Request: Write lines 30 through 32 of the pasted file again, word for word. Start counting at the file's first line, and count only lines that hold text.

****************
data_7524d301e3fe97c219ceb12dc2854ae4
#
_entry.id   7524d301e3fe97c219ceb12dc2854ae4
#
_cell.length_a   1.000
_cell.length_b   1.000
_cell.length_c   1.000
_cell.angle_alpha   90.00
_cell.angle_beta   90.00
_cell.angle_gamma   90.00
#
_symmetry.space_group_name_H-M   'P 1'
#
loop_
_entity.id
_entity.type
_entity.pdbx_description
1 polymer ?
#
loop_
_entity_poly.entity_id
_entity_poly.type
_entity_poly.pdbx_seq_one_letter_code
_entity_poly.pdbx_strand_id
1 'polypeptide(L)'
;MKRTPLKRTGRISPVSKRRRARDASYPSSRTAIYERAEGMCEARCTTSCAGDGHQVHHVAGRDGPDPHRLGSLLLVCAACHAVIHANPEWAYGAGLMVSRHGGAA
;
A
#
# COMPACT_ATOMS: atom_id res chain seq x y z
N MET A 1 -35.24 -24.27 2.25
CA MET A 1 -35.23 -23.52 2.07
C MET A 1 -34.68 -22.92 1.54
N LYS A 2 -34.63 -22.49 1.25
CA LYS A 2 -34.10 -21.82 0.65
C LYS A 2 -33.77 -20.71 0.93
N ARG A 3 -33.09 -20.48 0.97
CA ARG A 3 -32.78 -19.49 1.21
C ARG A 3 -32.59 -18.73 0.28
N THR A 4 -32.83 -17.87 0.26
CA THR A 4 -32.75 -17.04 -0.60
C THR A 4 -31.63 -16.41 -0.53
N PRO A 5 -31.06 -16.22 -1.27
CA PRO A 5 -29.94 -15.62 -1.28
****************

# COMPACT_ATOMS: atom_id res chain seq x y z
N MET A 1 -35.24 -24.27 2.25
CA MET A 1 -35.23 -23.52 2.07